Highways England, the government company responsible for the country’s motorways and major A roads, has just published its Post Opening Project Evaluation (POPE) on the two and a half mile, £35 million dual carriageway which opened in April 2008.
And the study – a requirement after a project has been running for 5 years – shows local commuters and other road users have benefited from faster journey times, a massive reduction of traffic clogging up the 2 villages and an 80 percent reduction in collisions, down to just 1 a year from 5.
Three minutes have been shaved off journey times between the roundabouts with the B5277 and Newby Bridge during the morning and evening peak travel periods, with a 2 minute saving outside peak travel times.
The amount of traffic using the old A590 through the villages has also fallen substantially, from 17,900 to 550 each day, with 16,950 vehicles now using the new bypass every day.
Graham Dakin, Construction Programme Manager at Highways England, said:
We are delighted at the performance of the new bypass since it opened in 2008. There has been a massive drop in accidents and commuters and other road users have benefitted from faster and more reliable journey times.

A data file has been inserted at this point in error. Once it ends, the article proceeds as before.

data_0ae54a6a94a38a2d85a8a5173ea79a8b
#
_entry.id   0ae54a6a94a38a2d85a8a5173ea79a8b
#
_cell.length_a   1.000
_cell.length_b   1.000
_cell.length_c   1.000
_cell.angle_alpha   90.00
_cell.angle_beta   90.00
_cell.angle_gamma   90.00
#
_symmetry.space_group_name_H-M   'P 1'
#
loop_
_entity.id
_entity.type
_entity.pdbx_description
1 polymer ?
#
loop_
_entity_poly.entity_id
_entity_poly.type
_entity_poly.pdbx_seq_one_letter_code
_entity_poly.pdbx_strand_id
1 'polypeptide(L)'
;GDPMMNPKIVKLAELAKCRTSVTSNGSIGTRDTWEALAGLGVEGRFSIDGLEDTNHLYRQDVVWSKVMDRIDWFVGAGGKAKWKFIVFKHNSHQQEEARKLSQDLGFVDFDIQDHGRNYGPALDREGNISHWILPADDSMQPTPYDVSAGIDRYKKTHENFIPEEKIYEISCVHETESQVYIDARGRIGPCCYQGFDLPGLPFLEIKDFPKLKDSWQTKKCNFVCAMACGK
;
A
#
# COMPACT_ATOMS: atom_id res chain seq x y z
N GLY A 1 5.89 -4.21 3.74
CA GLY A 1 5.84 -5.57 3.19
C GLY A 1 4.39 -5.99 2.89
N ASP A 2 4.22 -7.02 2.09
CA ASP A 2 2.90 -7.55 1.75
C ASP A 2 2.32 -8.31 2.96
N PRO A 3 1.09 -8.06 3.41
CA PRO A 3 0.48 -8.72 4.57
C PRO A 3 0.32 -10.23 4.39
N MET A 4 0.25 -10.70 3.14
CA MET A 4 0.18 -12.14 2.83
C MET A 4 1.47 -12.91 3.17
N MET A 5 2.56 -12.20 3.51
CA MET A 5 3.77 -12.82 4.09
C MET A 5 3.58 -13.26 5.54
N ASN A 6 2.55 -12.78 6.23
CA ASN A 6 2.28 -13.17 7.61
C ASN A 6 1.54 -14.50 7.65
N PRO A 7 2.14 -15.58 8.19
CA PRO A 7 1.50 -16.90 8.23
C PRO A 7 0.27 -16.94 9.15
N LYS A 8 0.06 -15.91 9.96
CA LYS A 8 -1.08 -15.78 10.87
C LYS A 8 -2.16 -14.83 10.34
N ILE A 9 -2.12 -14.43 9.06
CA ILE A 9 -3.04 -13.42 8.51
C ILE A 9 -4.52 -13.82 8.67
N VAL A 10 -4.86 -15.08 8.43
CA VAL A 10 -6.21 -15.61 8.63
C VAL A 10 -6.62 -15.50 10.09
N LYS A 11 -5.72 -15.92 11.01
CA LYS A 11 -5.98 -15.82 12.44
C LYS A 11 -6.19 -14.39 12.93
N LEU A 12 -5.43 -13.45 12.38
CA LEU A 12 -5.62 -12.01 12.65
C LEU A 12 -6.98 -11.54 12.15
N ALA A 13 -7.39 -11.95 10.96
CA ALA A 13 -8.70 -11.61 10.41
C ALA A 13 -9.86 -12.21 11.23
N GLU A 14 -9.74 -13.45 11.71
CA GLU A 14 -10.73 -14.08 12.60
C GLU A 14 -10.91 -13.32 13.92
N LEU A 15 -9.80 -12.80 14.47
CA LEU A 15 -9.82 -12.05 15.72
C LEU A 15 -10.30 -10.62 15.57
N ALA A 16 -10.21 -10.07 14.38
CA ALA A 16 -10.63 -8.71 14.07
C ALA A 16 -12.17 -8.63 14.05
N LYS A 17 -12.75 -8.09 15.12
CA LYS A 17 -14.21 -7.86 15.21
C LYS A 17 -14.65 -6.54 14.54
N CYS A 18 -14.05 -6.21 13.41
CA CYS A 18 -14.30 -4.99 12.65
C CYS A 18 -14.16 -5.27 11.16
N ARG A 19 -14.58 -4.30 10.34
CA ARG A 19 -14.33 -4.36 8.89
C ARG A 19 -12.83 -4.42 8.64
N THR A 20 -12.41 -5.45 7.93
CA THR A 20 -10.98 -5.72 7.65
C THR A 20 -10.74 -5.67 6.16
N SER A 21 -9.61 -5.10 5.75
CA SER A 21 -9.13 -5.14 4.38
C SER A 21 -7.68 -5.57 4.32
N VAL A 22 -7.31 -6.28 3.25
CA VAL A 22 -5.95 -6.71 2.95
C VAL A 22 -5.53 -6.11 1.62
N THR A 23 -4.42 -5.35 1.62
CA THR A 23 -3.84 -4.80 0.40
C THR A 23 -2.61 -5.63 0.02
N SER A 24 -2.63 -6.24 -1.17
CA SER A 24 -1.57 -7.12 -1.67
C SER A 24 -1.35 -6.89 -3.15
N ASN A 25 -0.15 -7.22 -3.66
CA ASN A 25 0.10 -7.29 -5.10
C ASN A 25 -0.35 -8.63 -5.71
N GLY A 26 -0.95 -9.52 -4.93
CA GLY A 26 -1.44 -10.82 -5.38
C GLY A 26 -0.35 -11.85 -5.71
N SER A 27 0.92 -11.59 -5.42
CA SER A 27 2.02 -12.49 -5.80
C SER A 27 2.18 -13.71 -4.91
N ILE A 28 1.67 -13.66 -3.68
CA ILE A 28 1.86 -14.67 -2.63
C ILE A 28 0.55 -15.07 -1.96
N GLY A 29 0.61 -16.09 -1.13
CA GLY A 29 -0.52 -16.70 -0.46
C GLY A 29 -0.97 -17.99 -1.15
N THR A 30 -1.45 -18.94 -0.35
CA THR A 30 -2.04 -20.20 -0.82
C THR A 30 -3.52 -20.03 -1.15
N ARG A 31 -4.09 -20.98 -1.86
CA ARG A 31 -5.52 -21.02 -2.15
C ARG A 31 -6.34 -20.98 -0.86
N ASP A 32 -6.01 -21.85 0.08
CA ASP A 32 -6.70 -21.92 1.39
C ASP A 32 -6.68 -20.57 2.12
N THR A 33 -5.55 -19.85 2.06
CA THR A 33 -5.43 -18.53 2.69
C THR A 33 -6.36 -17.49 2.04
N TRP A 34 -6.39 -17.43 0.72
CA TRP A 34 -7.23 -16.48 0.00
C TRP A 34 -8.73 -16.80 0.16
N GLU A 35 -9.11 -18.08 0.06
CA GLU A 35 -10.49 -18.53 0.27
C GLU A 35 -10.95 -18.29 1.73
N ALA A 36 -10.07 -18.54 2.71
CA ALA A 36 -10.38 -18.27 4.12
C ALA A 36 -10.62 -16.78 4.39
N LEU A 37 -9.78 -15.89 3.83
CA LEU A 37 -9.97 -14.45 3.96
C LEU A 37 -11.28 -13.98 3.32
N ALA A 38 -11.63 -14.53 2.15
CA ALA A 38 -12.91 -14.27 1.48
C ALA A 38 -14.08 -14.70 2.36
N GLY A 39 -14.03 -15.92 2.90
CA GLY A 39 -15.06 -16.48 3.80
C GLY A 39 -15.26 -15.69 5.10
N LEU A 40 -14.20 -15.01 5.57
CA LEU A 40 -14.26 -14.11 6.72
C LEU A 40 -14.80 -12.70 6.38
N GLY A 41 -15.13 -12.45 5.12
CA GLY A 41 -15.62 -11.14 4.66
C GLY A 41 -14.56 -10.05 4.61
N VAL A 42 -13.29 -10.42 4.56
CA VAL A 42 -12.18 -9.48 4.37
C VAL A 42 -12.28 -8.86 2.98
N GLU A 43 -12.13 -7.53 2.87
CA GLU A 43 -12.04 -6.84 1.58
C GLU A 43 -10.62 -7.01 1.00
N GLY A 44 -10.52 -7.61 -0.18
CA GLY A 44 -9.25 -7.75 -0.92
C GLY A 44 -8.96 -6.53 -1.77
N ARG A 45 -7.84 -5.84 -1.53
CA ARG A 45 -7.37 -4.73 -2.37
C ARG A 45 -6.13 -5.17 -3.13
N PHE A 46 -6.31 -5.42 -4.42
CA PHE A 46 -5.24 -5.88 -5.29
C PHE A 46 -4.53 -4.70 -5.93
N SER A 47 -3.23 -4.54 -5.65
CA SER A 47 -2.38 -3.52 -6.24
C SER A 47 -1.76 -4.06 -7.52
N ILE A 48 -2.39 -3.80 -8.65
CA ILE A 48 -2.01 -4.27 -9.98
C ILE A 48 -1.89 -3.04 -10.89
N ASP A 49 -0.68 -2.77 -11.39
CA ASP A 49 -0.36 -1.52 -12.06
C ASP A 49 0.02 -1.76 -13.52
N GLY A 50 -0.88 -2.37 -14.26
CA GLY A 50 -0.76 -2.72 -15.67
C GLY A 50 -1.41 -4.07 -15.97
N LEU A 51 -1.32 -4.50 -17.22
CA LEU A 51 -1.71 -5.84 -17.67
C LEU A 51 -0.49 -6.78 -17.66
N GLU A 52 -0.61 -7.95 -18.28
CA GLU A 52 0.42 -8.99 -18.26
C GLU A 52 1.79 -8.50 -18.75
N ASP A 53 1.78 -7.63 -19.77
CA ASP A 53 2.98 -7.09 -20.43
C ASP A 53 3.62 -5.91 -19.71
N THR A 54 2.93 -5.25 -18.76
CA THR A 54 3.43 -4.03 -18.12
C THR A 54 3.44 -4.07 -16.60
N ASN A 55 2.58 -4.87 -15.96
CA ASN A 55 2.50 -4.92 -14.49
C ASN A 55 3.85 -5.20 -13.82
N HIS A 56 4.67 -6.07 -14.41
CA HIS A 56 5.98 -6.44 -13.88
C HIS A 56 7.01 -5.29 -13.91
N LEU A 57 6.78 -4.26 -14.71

The landscaping of the route is also considered by many people to be an asset to the area, and people living in the villages of High Newton and Low Newton have seen a massive drop in the number of vehicles travelling past their homes.
The bypass, which runs to the west of the old A590 through High and Low Newton villages but also benefits the village of Ayside on the other side, was built by the Highways Agency before it was replaced by Highways England earlier this year.
The full report for the A590 High Newtown and Low Newton bypass has now been published.
Members of the public should contact the Highways England customer contact centre on 0300 123 5000.
Journalists should contact the Highways England press office on 0844 693 1448 and use the menu to speak to the most appropriate press officer.